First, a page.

BROOKLINE — As he zoomed along Washington Street, Christopher Vukas stopped for a moment to appreciate his lime-green wheels.
“This makes it so much easier to just get around the city, and it’s also pretty cheap,” said Vukas, 22, who’s been riding a rented electric scooter three times a week.
Days earlier, Jeremy Hutner recalled a close encounter with a scooter rider who zipped by him on the sidewalk.
“I nearly fell over,”said Hutner, 61. “I could see other people [potentially] getting hit or falling.”
Brookline’s electric scooter rental program — the first of its kind in Massachusetts — has been embraced by riders like Vukas for its ease of use and environmental benefits, but has become a frequent source of irritation for many others since it began in April.
Other cities are paying attention to the pilot program, which ends in November, as they decide whether to allow electric scooters — and some are encouraged by the high demand from commuters.
But Brookline is also grappling with a series of headaches caused by the scooters, which detractors say are being ridden and parked on sidewalks, clogging up walkways, and threatening pedestrians. Seniors and those with disabilities in particular said they don’t feel safe walking down the street, according to Brookline Select Board member Heather Hamilton.
“It’s been a wild ride, kind of literally,” Hamilton said at a board meeting earlier this month.
“I didn’t realize that they were going to be this popular,” Hamilton told the Globe. “We’re going to have some real decisions to make about what kind of infrastructure investments we’re going to make longterm.”
Lime and Bird, the first two companies in the pilot, have a combined 300 scooters in Brookline. This week, the board allowed a third company, Spin, to add 100 of their own. But board members also approved a series of restrictions, including ordering companies to implement a three-strike policy punishing riders who fail to operate the vehicles correctly, and adding a police patrol to chastise users riding on sidewalks and without helmets.
The city is also working to identify areas that could become designated corrals around town, and will require scooter companies to force riders to park in the corrals. One of the main attractions of the dockless scooters, though, is the freedom for users to end their rides just about anywhere.
“Everything is a tradeoff,” Hamilton acknowledged. “So we experimented with kind of a free market style. . . . [Now], we’re trying to find that equilibrium where scooter riders can use scooters and pedestrians can feel safe on the sidewalk.”
Scott Mullen, a director at Lime, said the company is working to address complaints, and has already updated its app to prohibit users from parking scooters near Brookline’s senior center. Lime has also started a series of free scooter safety training courses.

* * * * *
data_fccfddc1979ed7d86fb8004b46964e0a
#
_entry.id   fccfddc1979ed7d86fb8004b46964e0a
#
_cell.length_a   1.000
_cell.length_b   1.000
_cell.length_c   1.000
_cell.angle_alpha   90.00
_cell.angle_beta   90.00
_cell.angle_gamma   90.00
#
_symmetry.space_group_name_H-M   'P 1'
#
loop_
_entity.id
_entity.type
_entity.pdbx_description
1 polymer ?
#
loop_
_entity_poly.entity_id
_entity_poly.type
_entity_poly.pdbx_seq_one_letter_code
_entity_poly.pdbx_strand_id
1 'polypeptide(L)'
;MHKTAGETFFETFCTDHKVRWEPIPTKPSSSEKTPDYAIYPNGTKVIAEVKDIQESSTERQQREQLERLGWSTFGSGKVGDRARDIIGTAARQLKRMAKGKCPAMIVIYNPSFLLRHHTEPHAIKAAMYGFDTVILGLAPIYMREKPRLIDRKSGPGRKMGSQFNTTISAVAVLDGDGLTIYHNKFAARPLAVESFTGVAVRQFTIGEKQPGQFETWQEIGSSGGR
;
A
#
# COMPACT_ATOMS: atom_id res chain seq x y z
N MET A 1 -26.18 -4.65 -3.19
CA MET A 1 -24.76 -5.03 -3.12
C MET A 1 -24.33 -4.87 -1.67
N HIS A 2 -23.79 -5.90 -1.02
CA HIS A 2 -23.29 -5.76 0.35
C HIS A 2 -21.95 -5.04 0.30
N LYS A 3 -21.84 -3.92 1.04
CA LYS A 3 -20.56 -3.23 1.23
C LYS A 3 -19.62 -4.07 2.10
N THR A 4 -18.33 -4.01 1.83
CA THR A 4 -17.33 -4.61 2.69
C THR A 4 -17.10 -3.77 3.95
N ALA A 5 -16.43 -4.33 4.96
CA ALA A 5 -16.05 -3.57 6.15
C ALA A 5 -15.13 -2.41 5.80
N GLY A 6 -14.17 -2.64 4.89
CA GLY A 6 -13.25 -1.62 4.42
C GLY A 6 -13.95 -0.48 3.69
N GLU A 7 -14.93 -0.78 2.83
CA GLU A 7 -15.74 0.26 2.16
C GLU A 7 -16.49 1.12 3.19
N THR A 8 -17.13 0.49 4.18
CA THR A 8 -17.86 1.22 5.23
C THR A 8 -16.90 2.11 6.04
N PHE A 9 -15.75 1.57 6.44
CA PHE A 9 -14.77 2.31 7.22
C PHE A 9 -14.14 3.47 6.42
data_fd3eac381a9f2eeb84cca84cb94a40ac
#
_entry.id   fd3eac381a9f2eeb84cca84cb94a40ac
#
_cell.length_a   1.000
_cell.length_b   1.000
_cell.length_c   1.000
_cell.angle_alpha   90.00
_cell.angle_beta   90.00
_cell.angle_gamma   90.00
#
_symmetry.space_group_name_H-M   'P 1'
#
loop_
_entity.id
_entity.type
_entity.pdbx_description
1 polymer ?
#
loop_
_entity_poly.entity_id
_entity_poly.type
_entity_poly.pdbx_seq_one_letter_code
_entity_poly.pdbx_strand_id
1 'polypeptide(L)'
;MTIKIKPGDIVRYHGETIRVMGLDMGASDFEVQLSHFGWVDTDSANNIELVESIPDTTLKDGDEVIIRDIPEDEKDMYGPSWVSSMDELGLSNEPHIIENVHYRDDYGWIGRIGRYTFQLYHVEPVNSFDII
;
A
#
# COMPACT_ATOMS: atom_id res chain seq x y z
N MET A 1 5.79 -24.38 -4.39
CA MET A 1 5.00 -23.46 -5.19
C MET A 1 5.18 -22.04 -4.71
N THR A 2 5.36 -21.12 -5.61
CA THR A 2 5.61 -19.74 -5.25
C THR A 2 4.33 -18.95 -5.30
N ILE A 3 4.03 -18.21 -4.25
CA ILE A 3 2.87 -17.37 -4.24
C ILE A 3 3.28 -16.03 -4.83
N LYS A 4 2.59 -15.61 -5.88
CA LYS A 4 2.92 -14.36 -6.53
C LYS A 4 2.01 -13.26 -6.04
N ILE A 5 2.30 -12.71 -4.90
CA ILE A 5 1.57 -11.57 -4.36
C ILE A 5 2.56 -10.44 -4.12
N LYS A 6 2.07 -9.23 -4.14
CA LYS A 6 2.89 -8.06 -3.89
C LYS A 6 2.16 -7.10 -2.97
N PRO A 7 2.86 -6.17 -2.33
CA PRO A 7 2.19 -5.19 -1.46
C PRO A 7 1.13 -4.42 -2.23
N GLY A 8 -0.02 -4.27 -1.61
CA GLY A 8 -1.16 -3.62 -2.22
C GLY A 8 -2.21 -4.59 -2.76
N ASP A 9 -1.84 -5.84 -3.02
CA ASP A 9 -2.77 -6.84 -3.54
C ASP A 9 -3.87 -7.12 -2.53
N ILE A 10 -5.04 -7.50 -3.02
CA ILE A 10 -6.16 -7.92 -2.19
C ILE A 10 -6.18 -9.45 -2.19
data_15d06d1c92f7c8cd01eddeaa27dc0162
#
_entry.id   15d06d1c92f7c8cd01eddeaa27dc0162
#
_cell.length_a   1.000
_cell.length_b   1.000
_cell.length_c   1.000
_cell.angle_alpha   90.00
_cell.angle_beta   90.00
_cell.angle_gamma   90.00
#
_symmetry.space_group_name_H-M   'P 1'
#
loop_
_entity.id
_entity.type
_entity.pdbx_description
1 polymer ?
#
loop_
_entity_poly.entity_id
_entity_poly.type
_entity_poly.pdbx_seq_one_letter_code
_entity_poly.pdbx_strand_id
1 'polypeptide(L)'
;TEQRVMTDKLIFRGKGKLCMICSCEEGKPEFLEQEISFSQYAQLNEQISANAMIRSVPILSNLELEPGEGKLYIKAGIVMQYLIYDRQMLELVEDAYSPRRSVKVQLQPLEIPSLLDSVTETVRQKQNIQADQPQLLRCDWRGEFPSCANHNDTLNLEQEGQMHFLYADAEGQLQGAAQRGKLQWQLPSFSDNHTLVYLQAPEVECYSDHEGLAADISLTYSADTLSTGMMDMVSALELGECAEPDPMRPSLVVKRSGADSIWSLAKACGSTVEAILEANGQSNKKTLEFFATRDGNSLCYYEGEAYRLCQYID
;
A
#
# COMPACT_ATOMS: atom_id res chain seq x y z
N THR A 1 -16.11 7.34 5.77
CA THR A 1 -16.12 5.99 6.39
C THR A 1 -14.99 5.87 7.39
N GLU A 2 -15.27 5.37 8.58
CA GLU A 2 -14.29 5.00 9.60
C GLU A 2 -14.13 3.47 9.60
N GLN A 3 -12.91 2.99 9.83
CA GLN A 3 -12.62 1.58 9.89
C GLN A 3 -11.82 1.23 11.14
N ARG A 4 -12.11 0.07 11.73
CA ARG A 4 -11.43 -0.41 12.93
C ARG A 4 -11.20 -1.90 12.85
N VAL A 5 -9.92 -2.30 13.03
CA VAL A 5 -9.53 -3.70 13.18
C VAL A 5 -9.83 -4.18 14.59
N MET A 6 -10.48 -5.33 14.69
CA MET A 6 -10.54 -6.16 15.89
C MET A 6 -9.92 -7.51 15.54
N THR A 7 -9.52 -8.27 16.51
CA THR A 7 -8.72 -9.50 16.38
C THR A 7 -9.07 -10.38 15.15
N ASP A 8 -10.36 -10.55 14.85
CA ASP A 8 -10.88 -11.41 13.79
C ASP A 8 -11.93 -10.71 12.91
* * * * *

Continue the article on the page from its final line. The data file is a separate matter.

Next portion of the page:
Bird’s app offers a tool for people to report poorly parked scooters, and the company says it’s planning its own safe riding events in town.
Most companies offering scooter rentals charge $1 to unlock the vehicle, which is done through an app, with additional charges based on trip length. The scooters are limited to about 15 miles per hour.
Because Brookline’s scooters aren’t supposed to be ridden in Boston, the scooters — or at least, the Bird models — usually stop accelerating upon crossing the border, and the app will not allow riders to end their trips outside a designated area, meaning the meter would keep running if they do.
Some cities are hesitant to start their own scooter programs because of Massachusetts’ motorized scooter law. The law has been interpreted as prohibiting electric scooters, which generally lack brake lights and turn signals.
Others contend the law was aimed at gas-powered mopeds and Vespa-style motor scooters, rather than slower, electric versions. And the Massachusetts Department of Transportation concluded in 2018 that the motorized scooter law was likely “not intended to address and regulate these specific types of vehicles.”
Bills that would clarify the law are pending in the state Legislature. But some cities, chasing reductions in fossil fuel emissions and traffic congestion, are already moving ahead.
Salem is working with a company called Zagster to bring 150 scooters — and eventually up to 250 — to the historic town, starting last week. Mayor Kim Driscoll has been warily watching Brookline’s pilot, and was “cautiously optimistic” about Salem’s launch.
“We’re hoping to give people options and alternatives to a car,” Driscoll said. “We’re choking on congestion.”
In Winchester, town officials are negotiating with Spin; a pilot program is expected to begin in the fall or spring.
“I think that the demand is there,” town manager Lisa Wong said. “However, the public safety concerns will always remain when we have a transportation infrastructure that is really built around cars.”
Boston is also making incremental progress toward a pilot program. In March, the city council passed an ordinance creating regulations for the electric scooter industry.
City Councilor Matt O’Malley said other steps still need to be completed, but hopes Boston will soon join the list of cities with electric scooter fleets.
Brookline’s pilot “seems to be very successful, and I think it’s been helpful for us to see it with our close neighbors,” he said.
And despite Brookline’s problems, Hamilton is glad the town’s test is providing useful data as e-scooters continue to arrive around the region.
“Has it been a bumpy ride? Yes,” she said. But “I’m glad that we experimented.”